Any readers out there looking for a distraction from the drama currently taking place in Russia, Pennsylvania, North Carolina, and Twitter can kindly step right up and enjoy this hearwarming story fresh from USA Today.
A crowd of approximately 200 gathered at the dock of the Naval Submarine Base New London in Connecticut to welcome home the USS New Mexico. Among those in attendance was Dylan Kirchner, who was there to greet his boyfriend Machinist's Mate Jerrel Revels. Kirchner ended up getting a little more than he bargained for, and was surprised when Revels got down on one knee and popped the question. Kirchner confessed to The Day that, while he had previosuly given thought to getting married, yesterday's proposal proved to be completely unexpected. "I didn't really care everybody was around. It felt just like the two of us," he said.
They have not yet set a wedding date.
USA Today reports that:
"Defense officials estimate there are 18,000 same-sex couples in the active-duty military, National Guard and Reserves. It's unclear how many of those are married."
Luckily, as gay soldiers feel safe enough to celebrate their realtionships publicly, those fogures will likely become much more concrete.
The 2014 Winter Olympic Games in Sochi could prove just the start of the anxiety and frustration already plaguing LGBT athletes, sports fans, and supporters across the globe. Russia is currently set to host FIFA's World Cup soccer tournament in 2018, and Russia 2018's CEO, Alexey Sorokin, is already being grilled with questions.
Sorokin recently gave an interview to World Football Insider, in which he defended Russia's anti-gay laws as "largely misinterpreted." "It is designed against active propaganda of homosexuality, not against homosexuality itself. That is a big difference," he argued. Of course, those committing acts of homophobic violence or luring gay teens on the internet don't seem to be making the same convenient distinction between homosexuality and "propaganda". He assures gay participants in the upcoming tournament that, as long as they keep their private lives to themselves, "they have nothing more to fear." He also adds that:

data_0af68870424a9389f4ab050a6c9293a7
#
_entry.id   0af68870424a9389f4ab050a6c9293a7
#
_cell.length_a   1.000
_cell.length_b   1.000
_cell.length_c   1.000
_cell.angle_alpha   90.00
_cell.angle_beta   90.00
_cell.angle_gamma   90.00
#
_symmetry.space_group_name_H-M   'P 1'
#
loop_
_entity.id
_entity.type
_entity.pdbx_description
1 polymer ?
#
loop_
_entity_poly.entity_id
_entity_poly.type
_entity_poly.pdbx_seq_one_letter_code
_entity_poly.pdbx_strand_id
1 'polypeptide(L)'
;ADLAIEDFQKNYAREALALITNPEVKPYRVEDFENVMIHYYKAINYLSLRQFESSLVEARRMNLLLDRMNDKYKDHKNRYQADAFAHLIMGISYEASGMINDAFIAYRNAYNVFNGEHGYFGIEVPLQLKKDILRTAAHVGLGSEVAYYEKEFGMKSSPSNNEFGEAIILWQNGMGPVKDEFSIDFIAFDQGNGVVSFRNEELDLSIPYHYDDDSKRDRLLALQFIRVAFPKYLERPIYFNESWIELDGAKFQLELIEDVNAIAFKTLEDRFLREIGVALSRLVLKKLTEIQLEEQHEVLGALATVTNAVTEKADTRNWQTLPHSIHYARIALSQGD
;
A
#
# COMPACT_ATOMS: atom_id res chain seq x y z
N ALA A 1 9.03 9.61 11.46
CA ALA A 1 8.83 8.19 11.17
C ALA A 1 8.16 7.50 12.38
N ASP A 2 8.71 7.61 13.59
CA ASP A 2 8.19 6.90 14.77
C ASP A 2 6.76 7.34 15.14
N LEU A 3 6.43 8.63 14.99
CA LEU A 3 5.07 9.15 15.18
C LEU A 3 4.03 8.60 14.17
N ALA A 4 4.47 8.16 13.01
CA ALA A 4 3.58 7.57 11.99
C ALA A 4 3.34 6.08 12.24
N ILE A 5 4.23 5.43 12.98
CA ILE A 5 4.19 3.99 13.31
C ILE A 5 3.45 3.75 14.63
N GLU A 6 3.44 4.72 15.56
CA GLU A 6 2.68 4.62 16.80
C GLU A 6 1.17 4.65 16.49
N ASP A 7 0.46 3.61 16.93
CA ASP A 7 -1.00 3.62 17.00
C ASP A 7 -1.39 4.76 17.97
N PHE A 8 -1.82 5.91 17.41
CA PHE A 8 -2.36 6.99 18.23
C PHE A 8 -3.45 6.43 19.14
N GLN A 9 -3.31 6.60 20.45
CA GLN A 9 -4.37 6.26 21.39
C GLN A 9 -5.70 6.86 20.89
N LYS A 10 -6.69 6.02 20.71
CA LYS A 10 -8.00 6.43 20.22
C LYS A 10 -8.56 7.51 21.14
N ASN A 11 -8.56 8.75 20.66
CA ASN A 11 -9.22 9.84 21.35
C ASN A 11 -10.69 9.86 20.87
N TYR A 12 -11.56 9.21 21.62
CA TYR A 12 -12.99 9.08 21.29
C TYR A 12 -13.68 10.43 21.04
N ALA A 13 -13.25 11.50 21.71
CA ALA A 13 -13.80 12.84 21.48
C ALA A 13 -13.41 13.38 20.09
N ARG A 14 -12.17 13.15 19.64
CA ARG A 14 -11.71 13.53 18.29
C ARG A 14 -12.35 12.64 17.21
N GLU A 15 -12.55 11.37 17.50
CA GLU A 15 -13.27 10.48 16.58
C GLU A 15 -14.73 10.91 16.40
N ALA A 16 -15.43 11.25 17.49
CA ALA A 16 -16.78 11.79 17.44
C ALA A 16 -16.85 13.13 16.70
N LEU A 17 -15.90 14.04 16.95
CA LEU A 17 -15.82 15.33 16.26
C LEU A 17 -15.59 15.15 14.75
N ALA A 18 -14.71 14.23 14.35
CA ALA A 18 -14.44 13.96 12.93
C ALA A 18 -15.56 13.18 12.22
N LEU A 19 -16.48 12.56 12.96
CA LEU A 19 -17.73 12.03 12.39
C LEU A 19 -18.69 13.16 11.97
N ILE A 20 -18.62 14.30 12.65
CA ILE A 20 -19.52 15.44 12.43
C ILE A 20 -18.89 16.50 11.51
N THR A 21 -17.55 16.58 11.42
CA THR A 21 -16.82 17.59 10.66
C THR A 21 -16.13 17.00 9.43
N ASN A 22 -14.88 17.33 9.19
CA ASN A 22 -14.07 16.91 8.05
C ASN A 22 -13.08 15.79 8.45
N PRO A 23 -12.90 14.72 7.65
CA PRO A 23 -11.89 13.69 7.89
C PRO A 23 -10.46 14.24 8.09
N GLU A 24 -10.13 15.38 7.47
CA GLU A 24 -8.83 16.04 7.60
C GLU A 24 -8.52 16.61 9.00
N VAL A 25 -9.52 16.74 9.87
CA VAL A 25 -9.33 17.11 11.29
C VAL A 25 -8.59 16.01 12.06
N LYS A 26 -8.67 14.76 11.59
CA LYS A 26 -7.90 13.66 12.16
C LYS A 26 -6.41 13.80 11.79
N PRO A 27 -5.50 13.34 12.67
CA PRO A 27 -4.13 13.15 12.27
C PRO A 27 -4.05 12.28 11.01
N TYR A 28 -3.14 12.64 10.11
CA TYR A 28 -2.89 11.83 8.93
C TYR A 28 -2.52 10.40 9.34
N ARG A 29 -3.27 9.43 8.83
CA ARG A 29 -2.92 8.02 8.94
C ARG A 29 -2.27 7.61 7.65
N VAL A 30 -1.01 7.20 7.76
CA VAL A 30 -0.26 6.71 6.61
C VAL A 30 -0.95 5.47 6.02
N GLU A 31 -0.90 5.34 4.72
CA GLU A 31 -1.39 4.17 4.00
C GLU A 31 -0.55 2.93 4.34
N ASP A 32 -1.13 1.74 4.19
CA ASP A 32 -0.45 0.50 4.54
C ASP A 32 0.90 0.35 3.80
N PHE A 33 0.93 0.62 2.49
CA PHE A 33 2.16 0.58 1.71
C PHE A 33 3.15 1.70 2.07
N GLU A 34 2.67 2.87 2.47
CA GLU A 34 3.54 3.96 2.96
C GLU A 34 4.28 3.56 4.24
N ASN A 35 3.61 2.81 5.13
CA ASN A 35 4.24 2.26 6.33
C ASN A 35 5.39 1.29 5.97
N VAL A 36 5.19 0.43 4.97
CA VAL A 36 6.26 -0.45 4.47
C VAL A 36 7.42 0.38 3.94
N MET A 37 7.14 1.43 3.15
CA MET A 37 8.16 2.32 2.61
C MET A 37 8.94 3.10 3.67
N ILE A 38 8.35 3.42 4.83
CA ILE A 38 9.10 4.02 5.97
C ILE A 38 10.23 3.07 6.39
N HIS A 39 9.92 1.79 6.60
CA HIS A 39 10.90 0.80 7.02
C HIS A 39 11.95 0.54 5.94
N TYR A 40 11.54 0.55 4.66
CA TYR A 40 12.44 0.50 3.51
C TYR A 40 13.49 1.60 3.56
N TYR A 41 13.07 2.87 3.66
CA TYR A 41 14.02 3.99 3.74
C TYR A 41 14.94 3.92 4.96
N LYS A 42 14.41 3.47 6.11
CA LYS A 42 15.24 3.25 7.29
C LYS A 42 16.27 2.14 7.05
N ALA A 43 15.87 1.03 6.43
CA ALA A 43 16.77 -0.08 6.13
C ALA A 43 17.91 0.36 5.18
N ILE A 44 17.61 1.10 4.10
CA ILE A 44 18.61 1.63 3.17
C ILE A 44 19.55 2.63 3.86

"They have guarantees and assurances that they will not be affected. The minister of sport [Vitaly Mutko] has given a full and detailed explanation. It would be strange to see someone choose such an event as the Olympic Games as a stage to propogate these ideas. We suppose people come to participate or to watch and be part of it not to display their views. Private life should remain private."
"Would you like a World Cup where naked people are running around displaying their homosexuality? The answer to that is quite obvious."
The answer might not be as "obvious" as you think. But still, wait for it...
"The Olympics and World Cup are not a stage for various views... not for Nazis, not for any other ways of life. It should be about football and nothing else."
...and there it is. Obviously, this comparison of LGBT people to Nazis hasn't sat well with a host of groups and entities, including FIFA, who asked for greater clarification regarding the law, according to National Post. Unfortunately, the organizers behind Russia 2018 must have given them the answers they were looking for. FIFA said in a statement that:
"Russia has committed to provide all visitors and fans with a warm welcome and ensure their safety. FIFA trusts that the 2018 FIFA World Cup hosts will deliver on this promise."
Before anyone gets too anxious, though, know that FIFA's policies towards discrimination are substantially broader than those currently being used by the International Olympic Commission. Article 3 of its statutes clearly state that:
“Discrimination of any kind against a country, private person or group of people on account of ethnic origin, gender, language, religion, politics or any other reason is strictly prohibited and punishable by suspension or expulsion.”
Thus, at least FIFA seems better poised at present to protect its LGBT athletes, coaches, and spectators from Russia's incredibly anti-gay climate. There is no doubt, however, that Sochi's WInter Olympic Games will set some sort of precedent for the World Cup.
It is also worth mentioning that FIFA has already awarded its 2022 World Cup tournament to Qatar, another country with anti-gay laws on the books. Thus, the ripple effects of the 2014 Olympics will almost certainly be felt for years and years to come.